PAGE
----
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Prinsep and Hill, JJ.
1. This appeal is from a decree of the Deputy Commissioner of the Sonthal Pergunnahs.
2. The suit was brought in the Court of the Sub-divisional Officer of Godda (vested with the powers of a Sub-Judge) by the present appellants for possession of an 8 annas share of mouzah Dumria Kalun, and the avoidance of a mokurari pottah and a kobala, under the former of which the first defendant had held the lands in suit from the year 1857, until he, on the 29th January 1881, sold his rights therein by the kobala to the 2nd, 3rd, and 4th defendants.
3. Mouzah Dumria formerly belonged to one Raja Ajit Baram, who died many years ago without male issue. He had been twice married, and both his wives survived him. By his elder wife he had two daughters–Mussammut Parbutti and Mussammut Padmabutti. The 1st and 2nd plaintiffs are the sons, and the 3rd and 4th plaintiffs the grandsons through a deceased son, of Mussammut Parbutti. The 5th, 6th, and 7th plaintiffs are grandsons also through a deceased son of Mussammut Padmabutti.
4. The younger wife of the Raja, whose name was Bhulanbutti, was childless. She, however, many years after her husband’s death adopted a son to him. This son, Chunder Dyal Baram, who is still in his minority, is the 8th plaintiff.
5. As to the facts of the case there is little dispute. In the year 1857, it seems Rani Bhulanbutti granted a mokurari pottah of the lands in suit to Baboo Dhaturi Sing, the 1st defendant. In the year 1876 she died, shortly after her adoption of Chunder Dyal. In the same year these lands were brought under settlement, under the provisions of Regulation III of 1872, and Chunder Dyal, who was then under the guardianship of the Court of Wards, was represented, by it in the settlement proceedings. In the record of rights which was framed and published in the same year, 1876, the entry made with respect to these lands was as follows: “Zemindar, Chunder Dyal Baram; Mokuraridar, Dhaturi Sing 8 annas share.”
6. Not long after the death of Rani Bhulanbutti, the 1st, 2nd, and 5th plaintiff’s, and the father of the 3rd and 4th plaintiffs sued the Court of Wards as the representative of Chunder Dyal, for recovery of a 12 annas share of the moveable and immoveable property left by Raja Ajit Baram, and to set aside the adoption of Chunder Dyal. Ultimately the suit was settled on the 19th January 1878 by a compromise, by which it was agreed that the then plaintiffs were to be the proprietors of the Raja’s property to the extent of 12 annas, and Chunder Dyal the proprietor of the remaining 4 annas.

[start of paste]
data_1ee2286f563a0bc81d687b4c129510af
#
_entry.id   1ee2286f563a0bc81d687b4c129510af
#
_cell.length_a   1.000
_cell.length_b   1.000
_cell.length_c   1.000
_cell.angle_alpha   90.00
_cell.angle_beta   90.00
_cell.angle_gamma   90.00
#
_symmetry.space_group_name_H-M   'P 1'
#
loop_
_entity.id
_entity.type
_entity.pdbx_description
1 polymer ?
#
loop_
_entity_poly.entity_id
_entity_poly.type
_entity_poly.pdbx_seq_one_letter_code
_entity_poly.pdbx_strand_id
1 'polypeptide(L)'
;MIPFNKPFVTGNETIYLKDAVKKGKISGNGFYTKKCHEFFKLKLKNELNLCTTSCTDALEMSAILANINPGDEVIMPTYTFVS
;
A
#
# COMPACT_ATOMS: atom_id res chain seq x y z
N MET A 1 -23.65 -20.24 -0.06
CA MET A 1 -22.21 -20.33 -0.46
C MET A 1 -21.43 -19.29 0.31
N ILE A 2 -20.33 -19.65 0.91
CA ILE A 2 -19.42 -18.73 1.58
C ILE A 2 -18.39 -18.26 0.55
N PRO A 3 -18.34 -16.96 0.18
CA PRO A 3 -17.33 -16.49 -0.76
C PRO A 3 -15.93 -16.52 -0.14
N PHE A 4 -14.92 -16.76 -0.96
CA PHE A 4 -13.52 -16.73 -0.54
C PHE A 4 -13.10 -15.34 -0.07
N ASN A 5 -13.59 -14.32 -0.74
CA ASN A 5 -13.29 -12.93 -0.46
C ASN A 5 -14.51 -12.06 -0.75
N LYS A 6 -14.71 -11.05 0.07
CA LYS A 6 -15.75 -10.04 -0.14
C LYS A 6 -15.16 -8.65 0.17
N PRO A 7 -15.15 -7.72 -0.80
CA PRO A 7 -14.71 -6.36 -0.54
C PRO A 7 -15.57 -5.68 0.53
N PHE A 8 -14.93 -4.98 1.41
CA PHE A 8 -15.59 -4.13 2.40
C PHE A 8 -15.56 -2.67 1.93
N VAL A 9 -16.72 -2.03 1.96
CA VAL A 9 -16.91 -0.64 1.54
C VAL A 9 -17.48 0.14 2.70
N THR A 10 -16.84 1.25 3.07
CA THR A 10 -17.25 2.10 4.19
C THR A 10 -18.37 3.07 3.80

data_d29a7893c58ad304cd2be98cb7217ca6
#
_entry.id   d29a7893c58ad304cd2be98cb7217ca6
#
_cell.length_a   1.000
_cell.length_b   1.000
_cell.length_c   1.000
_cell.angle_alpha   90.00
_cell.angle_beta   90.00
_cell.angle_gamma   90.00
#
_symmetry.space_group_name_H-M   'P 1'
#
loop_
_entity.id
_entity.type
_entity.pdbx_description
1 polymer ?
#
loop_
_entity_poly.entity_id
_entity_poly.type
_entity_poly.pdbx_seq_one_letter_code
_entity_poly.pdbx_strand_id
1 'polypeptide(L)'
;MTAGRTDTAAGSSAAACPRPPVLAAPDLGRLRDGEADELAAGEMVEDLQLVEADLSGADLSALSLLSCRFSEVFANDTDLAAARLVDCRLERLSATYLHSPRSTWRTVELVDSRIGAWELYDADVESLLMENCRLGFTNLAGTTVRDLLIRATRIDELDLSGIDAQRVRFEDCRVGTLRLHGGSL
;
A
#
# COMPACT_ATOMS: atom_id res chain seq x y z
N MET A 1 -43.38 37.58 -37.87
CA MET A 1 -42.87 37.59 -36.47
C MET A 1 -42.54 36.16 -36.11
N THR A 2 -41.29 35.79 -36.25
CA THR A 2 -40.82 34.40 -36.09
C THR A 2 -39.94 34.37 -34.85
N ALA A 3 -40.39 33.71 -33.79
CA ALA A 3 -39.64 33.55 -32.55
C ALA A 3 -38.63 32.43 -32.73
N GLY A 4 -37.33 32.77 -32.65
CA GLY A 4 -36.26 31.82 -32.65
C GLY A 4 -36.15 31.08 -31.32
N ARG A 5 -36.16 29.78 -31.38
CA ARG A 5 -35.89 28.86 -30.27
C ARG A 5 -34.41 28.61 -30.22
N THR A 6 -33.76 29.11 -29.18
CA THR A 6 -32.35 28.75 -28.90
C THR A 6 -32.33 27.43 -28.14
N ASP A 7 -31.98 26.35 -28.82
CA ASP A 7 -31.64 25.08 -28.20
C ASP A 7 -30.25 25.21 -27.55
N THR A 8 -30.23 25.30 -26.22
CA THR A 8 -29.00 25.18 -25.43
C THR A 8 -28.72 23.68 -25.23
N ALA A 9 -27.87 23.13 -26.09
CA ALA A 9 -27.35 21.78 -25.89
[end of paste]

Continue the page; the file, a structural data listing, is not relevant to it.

7. It is necessary only to add that on the 29th January 1881, Dhaturi Sing, as already indicated, transferred whatever rights he had in the lands in suit to his present co-defendants.
8. It was under these circumstances that the present suit was instituted, and the lower Courts have concurred in holding that it is barred by the provisions of the Regulation referred to above, and have dismissed it accordingly. The Court of First Instance has concisely stated its view, in which the Lower Appellate Court has agreed, in these terms: “I dismiss the case simply on the ground that it is barred by the special Sonthal Regulation III of 1872, Section 25.”
9. This view is, however, in our opinion not correct.
10. The fourth Clause of the section in question gives jurisdiction to the Civil Courts to find and determine the rights of zemindars and other proprietors as between themselves in suits which are classed as suits pending when the Regulation was passed; suits referred under Section 5; and suits to contest the finding or record of a Settlement Officer. Suits of the third class are, however, barred by the operation of the 5th Clause of the section if not instituted within three years from the publication of the record of rights. And it was to this last-mentioned clause, no doubt, that the Courts below referred when they held the suit to be barred by Section 25.